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How to Measure the Size Needed for a Valance

D Ann Kross
Valances require precise measurements to ensure a professional fit.

Valances provide a finishing touch to your windows that demonstrates your extra attention to details. A window framed with a valance often incorporates other layers of window treatments beneath the valance. It's essential that you acquire an accurate valance measurement, especially when the measurement is influenced by other elements, including existing or future window treatments on the same window opening. Other factors to consider include the overall valance height and desired placement in relation to the window.

Style Decision

To accurately measure for a valance, you must first determine which valance style you will use. Certain valances styles, such as balloon and festoon valances, may require extra clearance on the sides for fabric fullness. When space is limited, you can mount simple styles like box-pleated, tent-fold and Roman-style valances on a board and install them inside your window opening. Ornate valance styles include the use of decorative rods and side cascades. Customize cornices, which are often used as valances, with decorative cords and trims.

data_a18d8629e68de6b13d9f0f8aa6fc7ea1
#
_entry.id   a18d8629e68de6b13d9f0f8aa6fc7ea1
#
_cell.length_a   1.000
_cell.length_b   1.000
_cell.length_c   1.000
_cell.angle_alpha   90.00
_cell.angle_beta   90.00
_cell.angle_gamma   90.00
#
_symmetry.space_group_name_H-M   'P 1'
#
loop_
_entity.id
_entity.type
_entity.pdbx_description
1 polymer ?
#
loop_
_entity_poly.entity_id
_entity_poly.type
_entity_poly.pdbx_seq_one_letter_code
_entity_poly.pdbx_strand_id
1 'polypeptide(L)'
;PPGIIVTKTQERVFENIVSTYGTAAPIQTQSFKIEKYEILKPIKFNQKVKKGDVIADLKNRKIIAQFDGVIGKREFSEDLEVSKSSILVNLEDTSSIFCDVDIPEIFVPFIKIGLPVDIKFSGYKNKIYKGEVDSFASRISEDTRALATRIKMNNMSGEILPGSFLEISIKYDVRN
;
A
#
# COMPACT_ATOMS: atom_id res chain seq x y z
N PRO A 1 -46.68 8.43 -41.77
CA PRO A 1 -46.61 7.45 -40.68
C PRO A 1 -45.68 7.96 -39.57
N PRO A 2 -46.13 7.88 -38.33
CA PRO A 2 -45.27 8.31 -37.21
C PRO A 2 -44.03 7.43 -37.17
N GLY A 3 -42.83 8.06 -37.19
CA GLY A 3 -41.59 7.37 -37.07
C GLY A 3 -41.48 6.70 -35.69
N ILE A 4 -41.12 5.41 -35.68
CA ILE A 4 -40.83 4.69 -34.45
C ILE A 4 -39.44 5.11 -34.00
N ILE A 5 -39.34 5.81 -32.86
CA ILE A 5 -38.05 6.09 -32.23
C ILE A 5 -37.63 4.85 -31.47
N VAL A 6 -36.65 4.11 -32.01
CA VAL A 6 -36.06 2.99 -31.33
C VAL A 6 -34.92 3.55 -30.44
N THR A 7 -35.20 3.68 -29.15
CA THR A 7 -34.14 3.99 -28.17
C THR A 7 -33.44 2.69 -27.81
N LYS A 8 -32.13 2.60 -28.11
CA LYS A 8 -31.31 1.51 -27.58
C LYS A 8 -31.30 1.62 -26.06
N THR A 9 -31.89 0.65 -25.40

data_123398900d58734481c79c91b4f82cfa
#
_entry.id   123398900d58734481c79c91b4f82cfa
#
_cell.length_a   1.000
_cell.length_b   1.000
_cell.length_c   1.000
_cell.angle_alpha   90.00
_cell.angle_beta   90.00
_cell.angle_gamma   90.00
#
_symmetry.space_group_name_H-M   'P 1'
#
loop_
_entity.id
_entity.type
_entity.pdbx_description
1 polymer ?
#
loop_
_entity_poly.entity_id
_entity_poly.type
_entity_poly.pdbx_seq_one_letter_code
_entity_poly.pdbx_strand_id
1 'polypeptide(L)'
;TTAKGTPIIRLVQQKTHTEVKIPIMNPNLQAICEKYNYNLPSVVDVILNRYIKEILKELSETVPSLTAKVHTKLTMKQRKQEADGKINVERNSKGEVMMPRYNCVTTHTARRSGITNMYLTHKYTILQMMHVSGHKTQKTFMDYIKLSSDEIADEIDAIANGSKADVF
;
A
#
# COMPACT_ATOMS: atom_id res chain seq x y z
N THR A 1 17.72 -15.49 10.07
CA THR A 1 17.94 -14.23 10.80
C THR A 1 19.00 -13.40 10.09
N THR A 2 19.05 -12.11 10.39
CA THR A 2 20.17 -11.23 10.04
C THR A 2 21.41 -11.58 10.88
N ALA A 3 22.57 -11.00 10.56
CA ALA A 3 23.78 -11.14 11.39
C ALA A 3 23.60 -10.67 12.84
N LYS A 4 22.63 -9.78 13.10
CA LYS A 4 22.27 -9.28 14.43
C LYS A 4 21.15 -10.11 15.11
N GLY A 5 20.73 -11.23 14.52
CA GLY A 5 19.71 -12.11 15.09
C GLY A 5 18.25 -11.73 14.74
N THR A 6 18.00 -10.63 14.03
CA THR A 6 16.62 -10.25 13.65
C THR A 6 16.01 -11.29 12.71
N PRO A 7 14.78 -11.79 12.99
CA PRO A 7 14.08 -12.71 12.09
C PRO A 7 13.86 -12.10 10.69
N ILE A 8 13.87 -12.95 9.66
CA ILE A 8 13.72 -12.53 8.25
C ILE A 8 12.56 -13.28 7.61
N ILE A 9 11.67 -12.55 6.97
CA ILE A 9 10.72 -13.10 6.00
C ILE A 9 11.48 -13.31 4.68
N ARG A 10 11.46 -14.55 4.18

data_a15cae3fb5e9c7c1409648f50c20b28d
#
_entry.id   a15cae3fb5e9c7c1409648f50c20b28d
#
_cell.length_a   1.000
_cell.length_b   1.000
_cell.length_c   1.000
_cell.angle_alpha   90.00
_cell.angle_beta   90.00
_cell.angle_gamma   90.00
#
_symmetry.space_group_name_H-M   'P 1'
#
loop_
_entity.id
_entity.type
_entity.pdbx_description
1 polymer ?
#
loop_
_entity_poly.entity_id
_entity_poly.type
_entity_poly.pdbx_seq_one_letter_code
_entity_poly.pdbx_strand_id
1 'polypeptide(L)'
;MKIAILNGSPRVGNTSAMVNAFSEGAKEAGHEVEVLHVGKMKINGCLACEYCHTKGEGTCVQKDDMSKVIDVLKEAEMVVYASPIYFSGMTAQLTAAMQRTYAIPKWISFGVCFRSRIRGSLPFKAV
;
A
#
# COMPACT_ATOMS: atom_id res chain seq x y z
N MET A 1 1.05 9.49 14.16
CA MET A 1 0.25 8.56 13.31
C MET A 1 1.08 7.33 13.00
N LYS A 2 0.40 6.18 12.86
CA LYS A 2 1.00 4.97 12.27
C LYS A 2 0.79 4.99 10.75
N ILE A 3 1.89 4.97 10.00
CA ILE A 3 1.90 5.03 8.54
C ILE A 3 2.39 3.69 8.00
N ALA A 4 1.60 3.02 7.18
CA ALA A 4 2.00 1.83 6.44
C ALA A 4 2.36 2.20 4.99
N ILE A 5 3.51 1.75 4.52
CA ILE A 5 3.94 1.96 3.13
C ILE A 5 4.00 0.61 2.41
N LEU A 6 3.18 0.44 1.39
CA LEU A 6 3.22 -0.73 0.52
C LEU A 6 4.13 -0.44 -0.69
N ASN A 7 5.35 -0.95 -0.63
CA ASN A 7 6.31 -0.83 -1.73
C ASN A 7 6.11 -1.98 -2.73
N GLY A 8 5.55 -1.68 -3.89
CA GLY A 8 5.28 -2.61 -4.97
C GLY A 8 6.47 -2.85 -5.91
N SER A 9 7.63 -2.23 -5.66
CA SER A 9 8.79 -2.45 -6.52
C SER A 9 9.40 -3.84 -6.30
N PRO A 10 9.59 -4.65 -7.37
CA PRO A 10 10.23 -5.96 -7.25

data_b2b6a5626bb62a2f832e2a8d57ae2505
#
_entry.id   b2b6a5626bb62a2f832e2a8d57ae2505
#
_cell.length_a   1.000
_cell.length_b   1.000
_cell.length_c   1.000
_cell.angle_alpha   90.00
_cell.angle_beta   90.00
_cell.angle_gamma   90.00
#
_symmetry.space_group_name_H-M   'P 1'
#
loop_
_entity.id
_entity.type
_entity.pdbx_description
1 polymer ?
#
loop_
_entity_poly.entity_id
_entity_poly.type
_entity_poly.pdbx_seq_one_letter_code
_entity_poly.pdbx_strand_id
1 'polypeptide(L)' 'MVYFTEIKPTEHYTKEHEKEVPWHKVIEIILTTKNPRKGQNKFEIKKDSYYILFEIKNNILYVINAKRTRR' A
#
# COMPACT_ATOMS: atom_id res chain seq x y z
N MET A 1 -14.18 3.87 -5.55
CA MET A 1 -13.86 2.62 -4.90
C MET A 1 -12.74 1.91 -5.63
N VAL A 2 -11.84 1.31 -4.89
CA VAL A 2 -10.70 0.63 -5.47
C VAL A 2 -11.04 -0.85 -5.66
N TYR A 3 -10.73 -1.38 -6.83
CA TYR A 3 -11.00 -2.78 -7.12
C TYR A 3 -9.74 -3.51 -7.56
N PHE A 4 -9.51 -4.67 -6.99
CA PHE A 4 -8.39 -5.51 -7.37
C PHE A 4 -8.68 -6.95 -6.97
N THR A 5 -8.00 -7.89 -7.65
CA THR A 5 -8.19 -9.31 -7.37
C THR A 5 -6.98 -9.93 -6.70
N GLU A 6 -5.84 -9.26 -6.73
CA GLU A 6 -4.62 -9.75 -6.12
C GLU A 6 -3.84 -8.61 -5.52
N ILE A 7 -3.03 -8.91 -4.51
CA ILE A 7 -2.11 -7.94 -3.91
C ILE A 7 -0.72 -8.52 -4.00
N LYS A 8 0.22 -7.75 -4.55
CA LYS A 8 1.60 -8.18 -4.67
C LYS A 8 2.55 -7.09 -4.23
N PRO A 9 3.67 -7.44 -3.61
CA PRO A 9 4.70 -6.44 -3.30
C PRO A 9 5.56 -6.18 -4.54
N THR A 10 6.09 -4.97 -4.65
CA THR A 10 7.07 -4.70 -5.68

Special Applications

If you are measuring for multiple windows or an angled or bay window configuration, consider extending a continuous valance across the top of all adjoining windows to provide visual continuity. Use a mitered-corner measuring tool, available through drapery hardware supply sources, or consult a professional window covering installer, to determine the exact degree of your angled window and how much clearance is required at the angle. Arched window valances require templates to accurately determine a proper fit. Additionally, you can use craft paper to create a useable pattern.

Workroom Guidelines

If you plan to use your valance alone over a window opening, you need between 2 to 3 inches of depth. Add 3 inches for each additional undertreatment, but strive for a depth of no more than 12 inches. Valance height should be determined by the window's overall length. Opt for valances of 24- to 36-inches deep for opulent styles, such as board-mounted swags. The overall width of a valance should be between 3 to 4 inches wider than the window or treatment it covers. If used alone, frame the window opening within a few inches.

Optional Considerations

For full-length windows in rooms with at least 8-feet ceilings, consider mounting your valance flush to the ceiling and extending it several inches into the window opening for a visual lift. Consider incorporating crown molding around the top of a board-mounted valance and install it at ceiling height to merge with the room's crown molding. Outside board-mounted valances require adequate clearance for mounting brackets, with 1 1/2- to 2-inch angle irons recommended for installation.